Daily Archives: February 16, 2020

February 16 Life-Changing Moments With God

Your name is ointment poured forth.

Jesus Christ, You loved me and gave Yourself for me, an offering and a sacrifice to God for a sweet-smelling aroma. Therefore, to me who believes, You are precious. God also has highly exalted You and given You the name which is above every name, that at Your name, Jesus, every knee should bow. In You dwells all the fullness of the Godhead bodily.

If I love You, I will keep Your commandments. The love of God has been poured out in my heart by the Holy Spirit who was given to me. The house was filled with the fragrance of the oil. They realized that they had been with Jesus.

O Lord, my Lord, how excellent is Your name in all the earth, You who set Your glory above the heavens! Immanuel … God with us. Your name will be called Wonderful, Counselor, Mighty God, Everlasting Father, Prince of Peace. Your name, Lord, is a strong tower; we who are righteous run to it and are safe.

I praise Your name, Lord Jesus, and bow before You, marveling at Your love and grace!

Song of Solomon 1:3; Ephesians 5:2; 1 Peter 2:7; Philippians 2:9–10; Colossians 2:9; John 14:15; Romans 5:5; John 12:3; Acts 4:13; Psalm 8:1; Matthew 1:23; Isaiah 9:6; Proverbs 18:10[1]

 

[1] Jeremiah, D. (2007). Life-Changing Moments With God (p. 57). Nashville, TN: Thomas Nelson Publishers.

February 16, 2020 Evening Verse Of The Day

Submission to Scripture

For whatever was written in earlier times was written for our instruction, that through perseverance and the encouragement of the Scriptures we might have hope. (15:4)

A fourth characteristic that will lead us to please one another as Christ did is our willing and unreserved submission to God’s Word.

Whatever was written in earlier times obviously refers to the divinely-revealed truths we now call the Old Testament. They were written for the times in which they were recorded but also for our instruction, for God’s people in the present age.

As we have seen, beginning with Romans 14:1, Paul emphasizes that the ceremonial requirements of the Old Covenant are no longer binding on believers, Jews or Gentiles. But even though we are not bound to obey all of the commands of that covenant, every part of God’s revelation written in earlier times is still valuable for our instruction. Knowledge of all Scripture had spiritual benefit for Christians in Paul’s day and still has benefit for Christians for all time.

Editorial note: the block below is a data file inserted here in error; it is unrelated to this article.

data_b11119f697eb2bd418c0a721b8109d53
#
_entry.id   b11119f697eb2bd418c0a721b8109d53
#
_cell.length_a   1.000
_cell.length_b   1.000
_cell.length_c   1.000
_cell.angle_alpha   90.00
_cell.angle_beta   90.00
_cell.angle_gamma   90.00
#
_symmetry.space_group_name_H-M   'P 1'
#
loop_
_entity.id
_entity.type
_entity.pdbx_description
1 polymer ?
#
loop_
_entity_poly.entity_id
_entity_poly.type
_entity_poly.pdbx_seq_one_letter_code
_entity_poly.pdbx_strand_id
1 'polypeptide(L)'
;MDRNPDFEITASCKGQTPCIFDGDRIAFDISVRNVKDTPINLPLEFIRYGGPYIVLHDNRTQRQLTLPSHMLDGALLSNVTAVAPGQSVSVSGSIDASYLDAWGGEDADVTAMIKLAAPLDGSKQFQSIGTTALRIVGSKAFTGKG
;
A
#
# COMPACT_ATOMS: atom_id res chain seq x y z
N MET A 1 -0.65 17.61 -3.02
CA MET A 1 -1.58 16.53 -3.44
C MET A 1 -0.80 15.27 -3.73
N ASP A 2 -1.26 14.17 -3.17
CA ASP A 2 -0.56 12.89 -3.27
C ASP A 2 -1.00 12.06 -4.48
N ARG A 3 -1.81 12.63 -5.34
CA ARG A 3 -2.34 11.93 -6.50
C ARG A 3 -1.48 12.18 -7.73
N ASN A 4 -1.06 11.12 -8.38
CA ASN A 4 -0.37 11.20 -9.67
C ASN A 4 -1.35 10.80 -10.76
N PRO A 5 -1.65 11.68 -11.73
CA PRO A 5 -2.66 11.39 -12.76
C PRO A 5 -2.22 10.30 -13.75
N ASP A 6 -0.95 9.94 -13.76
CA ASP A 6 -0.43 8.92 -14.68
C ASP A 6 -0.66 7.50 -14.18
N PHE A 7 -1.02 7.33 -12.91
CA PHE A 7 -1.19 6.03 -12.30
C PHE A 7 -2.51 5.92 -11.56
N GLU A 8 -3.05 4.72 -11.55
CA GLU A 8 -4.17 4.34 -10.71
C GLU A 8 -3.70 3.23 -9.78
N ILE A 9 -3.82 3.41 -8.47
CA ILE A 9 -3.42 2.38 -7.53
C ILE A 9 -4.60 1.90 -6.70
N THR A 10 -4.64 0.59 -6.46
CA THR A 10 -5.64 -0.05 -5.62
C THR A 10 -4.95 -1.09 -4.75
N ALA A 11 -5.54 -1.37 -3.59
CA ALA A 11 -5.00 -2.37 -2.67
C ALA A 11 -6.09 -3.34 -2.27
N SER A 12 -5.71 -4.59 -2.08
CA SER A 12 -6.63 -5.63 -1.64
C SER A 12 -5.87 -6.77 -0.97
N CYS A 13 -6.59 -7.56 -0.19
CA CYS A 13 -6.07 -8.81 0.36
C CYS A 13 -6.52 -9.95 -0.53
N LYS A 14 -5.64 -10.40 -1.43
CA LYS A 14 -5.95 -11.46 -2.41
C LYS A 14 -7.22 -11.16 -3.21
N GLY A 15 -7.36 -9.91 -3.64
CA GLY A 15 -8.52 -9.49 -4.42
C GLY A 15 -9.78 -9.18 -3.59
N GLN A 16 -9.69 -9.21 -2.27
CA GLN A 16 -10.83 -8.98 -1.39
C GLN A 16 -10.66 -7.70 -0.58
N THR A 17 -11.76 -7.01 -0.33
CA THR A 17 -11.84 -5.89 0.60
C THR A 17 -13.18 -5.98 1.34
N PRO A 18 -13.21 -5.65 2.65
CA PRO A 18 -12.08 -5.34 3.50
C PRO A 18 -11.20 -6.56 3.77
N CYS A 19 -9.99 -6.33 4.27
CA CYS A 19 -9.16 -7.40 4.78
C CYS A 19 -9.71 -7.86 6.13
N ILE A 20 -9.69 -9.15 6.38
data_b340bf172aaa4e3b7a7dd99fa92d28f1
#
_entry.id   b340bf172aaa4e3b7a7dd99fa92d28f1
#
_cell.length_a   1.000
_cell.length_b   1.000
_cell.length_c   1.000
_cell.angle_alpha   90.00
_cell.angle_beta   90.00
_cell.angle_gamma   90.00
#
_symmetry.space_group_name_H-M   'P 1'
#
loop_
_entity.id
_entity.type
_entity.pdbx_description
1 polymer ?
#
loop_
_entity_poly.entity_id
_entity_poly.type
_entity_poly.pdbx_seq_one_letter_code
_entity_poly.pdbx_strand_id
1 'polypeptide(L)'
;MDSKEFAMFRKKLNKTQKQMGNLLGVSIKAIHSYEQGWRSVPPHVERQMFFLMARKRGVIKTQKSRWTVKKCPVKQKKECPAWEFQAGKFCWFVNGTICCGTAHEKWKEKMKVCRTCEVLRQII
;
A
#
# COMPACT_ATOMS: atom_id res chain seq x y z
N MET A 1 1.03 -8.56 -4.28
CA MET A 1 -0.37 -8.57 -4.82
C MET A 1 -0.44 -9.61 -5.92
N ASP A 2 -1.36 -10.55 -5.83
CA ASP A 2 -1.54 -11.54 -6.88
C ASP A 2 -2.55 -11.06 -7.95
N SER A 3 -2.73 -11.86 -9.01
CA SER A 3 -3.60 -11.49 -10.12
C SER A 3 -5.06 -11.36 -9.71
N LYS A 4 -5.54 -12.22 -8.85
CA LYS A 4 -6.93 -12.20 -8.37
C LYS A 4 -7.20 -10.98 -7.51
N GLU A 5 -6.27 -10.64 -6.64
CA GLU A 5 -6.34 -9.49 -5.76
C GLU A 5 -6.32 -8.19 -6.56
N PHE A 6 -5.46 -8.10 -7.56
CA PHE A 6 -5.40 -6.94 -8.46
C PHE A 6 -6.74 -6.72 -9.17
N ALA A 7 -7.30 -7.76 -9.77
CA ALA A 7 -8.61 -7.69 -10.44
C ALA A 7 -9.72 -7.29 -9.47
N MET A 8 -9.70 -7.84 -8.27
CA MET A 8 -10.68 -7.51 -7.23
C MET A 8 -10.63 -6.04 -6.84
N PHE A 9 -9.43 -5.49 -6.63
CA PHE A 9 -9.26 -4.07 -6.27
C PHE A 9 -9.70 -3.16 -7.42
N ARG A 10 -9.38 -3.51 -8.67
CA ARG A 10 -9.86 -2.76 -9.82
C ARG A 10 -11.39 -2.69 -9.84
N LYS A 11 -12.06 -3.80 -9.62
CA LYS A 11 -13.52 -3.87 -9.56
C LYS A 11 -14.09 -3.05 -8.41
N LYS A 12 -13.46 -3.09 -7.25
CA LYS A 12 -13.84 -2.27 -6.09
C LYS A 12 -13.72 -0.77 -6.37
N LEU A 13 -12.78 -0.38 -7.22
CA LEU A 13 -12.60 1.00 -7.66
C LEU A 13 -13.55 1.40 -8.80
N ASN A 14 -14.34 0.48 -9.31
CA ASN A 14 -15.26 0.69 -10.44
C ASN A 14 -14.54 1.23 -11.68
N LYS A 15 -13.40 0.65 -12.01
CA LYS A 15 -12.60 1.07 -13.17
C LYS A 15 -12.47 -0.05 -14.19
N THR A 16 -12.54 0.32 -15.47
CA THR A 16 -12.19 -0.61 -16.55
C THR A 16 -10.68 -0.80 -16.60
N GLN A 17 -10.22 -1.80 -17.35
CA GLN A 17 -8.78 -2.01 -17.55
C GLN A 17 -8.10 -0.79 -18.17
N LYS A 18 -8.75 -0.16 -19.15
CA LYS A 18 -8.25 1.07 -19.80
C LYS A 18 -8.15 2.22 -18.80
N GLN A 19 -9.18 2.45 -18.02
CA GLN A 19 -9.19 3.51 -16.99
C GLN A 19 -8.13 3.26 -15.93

With few exceptions (Rom. 16:26; 2 Pet. 3:16), New Testament references to Scripture signify the Old Testament. Paul’s well-known statement that “all Scripture is inspired by God and profitable for teaching, for reproof, for correction, for training in righteousness; that the man of God may be adequate, equipped for every good work” (2 Tim. 3:16–17) certainly applies to the New Testament. But in the minds of the initial readers, it referred to “the sacred writings” (v. 15) of the Old Testament. That same understanding was in the minds of those to whom Peter wrote, saying “that no prophecy of Scripture is a matter of one’s own interpretation, for no prophecy was ever made by an act of human will, but men moved by the Holy Spirit spoke from God” (2 Pet. 1:20–21).

Paul reminded believers in Corinth that the events of the Exodus under Moses “happened as examples for us, that we should not crave evil things, as they also craved.… Now these things happened to them as an example, and they were written for our instruction, upon whom the ends of the ages have come” (1 Cor. 10:6, 11).

Our part in this blessing is perseverance, which is closely related to patience. In regard to the Lord’s return, James admonishes us to “be patient, therefore, brethren, until the coming of the Lord. Behold, the farmer waits for the precious produce of the soil, being patient about it, until it gets the early and late rains. You too be patient; strengthen your hearts, for the coming of the Lord is at hand” (James 5:7–8). Like saving faith, perseverance is both commanded of us and given to us by God, as Paul assures us in the next verse of our present passage (Rom. 15:5). It is continuing faithfulness to the Lord through all circumstances. Revelation 14:12 identifies perseverance with sustained faith and obedience. Second Thessalonians 1:4 says that perseverance is faith that does not fail “in the midst of all your persecutions and afflictions which you endure.” The clearest exhortation to perseverance is given in Colossians 1:22–23: “Yet He has now reconciled you in His fleshly body through death, in order to present you before Him holy and blameless and beyond reproach—if indeed you continue in the faith firmly established and steadfast, and not moved away from the hope of the gospel that you have heard, which was proclaimed in all creation under heaven” (cf. Matt. 24:13; Heb. 3:12–14; 4:11).